Self confidence is a vital asset in any Presidential candidate. The very notion that one is capable of leading the world's single super power requires an ambition and audacity that is rare. And the ordeal that a candidate inevitably endures on the road to the White House means that any candidate needs to possess a self belief that remains rock solid through the relentless onslaught of slings and arrows that will doubtless follow. Every political operative who advises a would-be Presidential candidate, these days, warns their boss about this in no uncertain terms as he or she contemplates the endeavor. A good example is the distinctly unromantic picture David Plouffe—Obama's '08 campaign manager—painted for Obama when he was in the early stages of considering his nascent campaign, “As you make this decision, just think your 2007 and 2008 could be wonderful if you don’t run. You don’t have reelection until 2010, you can take most weekends off, you can spend all the time with your family that you want. You could have a wonderful period of time. The book is selling well. But if you run, you’ll never see your family, you’ll be under pressure the likes of which you can’t imagine, and it will be absolutely miserable from a personal standpoint.”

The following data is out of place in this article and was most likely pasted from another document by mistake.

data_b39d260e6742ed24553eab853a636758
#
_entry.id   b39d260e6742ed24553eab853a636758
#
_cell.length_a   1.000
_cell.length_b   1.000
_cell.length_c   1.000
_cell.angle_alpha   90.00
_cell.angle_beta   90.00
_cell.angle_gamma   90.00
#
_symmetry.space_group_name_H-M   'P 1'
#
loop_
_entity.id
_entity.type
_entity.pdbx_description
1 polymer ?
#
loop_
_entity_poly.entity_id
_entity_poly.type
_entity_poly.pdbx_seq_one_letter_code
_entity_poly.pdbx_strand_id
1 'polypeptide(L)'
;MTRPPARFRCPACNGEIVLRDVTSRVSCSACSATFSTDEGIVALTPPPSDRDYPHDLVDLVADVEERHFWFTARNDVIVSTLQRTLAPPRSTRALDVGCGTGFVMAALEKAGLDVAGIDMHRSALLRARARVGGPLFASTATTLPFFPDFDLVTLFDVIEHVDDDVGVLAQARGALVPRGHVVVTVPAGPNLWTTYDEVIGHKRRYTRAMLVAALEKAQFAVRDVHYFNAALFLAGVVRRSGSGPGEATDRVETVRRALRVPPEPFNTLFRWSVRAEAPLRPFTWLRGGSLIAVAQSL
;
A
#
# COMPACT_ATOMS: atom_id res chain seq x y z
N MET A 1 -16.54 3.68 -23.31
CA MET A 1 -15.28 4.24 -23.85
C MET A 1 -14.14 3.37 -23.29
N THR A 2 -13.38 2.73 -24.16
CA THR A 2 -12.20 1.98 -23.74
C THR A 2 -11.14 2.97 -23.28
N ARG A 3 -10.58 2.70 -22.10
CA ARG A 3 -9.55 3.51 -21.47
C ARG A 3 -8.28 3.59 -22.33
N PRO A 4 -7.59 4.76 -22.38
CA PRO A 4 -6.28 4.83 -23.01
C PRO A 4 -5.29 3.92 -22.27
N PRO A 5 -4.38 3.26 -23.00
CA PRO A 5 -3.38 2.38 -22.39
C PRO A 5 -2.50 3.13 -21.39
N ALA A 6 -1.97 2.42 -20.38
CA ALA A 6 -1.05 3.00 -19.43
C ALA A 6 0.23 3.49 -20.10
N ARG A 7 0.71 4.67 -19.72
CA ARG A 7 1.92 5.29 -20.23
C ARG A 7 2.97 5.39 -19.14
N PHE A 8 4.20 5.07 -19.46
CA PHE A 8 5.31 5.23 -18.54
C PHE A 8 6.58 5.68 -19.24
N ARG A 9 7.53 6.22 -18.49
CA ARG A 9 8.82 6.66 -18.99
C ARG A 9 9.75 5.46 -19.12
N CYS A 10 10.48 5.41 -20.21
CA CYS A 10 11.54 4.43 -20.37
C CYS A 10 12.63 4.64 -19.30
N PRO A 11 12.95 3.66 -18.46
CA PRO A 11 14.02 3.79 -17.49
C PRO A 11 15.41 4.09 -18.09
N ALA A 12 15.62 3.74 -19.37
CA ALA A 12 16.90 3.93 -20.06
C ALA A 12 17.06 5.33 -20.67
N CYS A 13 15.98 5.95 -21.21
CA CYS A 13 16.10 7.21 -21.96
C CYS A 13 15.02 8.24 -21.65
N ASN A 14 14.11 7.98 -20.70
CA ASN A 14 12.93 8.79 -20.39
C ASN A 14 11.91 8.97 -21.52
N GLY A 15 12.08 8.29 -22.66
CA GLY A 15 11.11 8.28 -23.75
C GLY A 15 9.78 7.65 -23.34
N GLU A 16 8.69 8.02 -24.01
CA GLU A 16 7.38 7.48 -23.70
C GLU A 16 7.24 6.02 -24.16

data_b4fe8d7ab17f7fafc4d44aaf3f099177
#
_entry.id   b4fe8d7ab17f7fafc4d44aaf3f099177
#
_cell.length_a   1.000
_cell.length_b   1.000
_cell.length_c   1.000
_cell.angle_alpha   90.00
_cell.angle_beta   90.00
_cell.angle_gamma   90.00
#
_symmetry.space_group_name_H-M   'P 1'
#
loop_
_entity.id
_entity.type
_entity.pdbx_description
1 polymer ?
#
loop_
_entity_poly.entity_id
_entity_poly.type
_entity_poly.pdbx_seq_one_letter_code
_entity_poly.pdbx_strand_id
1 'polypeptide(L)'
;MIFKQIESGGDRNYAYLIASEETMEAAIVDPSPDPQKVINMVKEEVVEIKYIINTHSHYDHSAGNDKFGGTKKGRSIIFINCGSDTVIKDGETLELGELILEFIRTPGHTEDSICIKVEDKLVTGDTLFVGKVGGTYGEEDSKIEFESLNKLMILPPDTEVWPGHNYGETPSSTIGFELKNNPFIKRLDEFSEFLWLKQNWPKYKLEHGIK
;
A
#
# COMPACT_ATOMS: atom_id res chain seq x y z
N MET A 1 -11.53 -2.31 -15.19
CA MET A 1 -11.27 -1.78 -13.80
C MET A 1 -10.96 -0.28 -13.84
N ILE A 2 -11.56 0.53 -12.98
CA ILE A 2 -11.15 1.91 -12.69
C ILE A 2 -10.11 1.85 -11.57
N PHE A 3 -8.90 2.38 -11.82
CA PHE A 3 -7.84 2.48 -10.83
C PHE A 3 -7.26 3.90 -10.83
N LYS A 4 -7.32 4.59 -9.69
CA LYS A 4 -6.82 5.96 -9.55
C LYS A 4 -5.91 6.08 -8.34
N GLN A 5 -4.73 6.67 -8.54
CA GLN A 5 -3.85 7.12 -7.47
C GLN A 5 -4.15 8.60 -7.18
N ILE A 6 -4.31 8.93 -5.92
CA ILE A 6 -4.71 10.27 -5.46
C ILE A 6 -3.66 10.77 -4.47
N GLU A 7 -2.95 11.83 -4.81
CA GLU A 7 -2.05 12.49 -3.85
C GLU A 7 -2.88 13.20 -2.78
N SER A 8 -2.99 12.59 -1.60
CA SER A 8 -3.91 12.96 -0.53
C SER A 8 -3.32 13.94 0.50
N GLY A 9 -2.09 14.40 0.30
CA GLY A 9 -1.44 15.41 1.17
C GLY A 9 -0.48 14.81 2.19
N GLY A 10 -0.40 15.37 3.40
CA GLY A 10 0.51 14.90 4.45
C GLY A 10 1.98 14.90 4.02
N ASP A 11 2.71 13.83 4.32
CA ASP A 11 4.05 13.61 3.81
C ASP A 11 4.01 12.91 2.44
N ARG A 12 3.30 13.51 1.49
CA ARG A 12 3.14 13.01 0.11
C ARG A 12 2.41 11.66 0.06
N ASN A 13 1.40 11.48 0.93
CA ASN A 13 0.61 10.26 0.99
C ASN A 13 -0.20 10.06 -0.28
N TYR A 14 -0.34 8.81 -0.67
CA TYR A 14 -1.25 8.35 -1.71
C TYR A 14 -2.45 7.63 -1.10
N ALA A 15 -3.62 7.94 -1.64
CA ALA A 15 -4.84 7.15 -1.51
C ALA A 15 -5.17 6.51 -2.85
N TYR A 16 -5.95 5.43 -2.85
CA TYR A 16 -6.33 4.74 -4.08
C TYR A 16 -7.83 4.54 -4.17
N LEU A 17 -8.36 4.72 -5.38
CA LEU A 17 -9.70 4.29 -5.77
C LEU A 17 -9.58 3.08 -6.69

Edwards own briefing was doubtless equally brutal but by '08 he, of course, had run before. He was, therefore, no stranger to the inevitably grueling campaign ahead of him. Indeed, he virtually moved into Iowa in the years running up to the '08 campaign. The dogged determination this demonstrated was undoubtedly built on a level of confidence that had only grown since his last run for President. But this time, there was a difference. He started to believe his own rhetoric. Apparently, after walking off stage at the end of his early rallies, he would say to his staff, "They love me. They really do love me!" And on more than one occasion he insisted, with utter conviction, during campaign meetings "I will be the next President of the United States!" This is a perfect example of how the very ego that propels a person into the limelight can become the architect of his own destruction. The ego, in fact, has a tendency to make us believe that we have become immortal and, as a result, feel like there's nothing we can't do. From this perspective, having an affair, then lying about it to the world, then lying about major aspects of it—like being the father the child—at the very same time he was pretending to confess the truth, almost becomes explicable. He became convinced of his own indestructibility.
The most extra ordinary thing about John Edwards' ego, however, is that there is nothing extra ordinary about it. The ability to delude ourselves as to our own omnipotence exists within all of us and, indeed, there are echoes of it throughout modern society today. The calamity of the Iraq war was a result of the governments of George Bush and Tony Blair's belief in their own omniscience, and the bankers' belief in their own omnipotence is what nearly bought the entire financial system to a collapse. All of our egos are capable of becoming a Frankenstein's monster that turns round to destroy its maker. The main difference between a toxic ego and a productive one, however, is awareness. The minute we are able to identify that which is driving our decisions, its power begins to subside. That is why examples like John Edwards can always serve as valuable reminders to us all.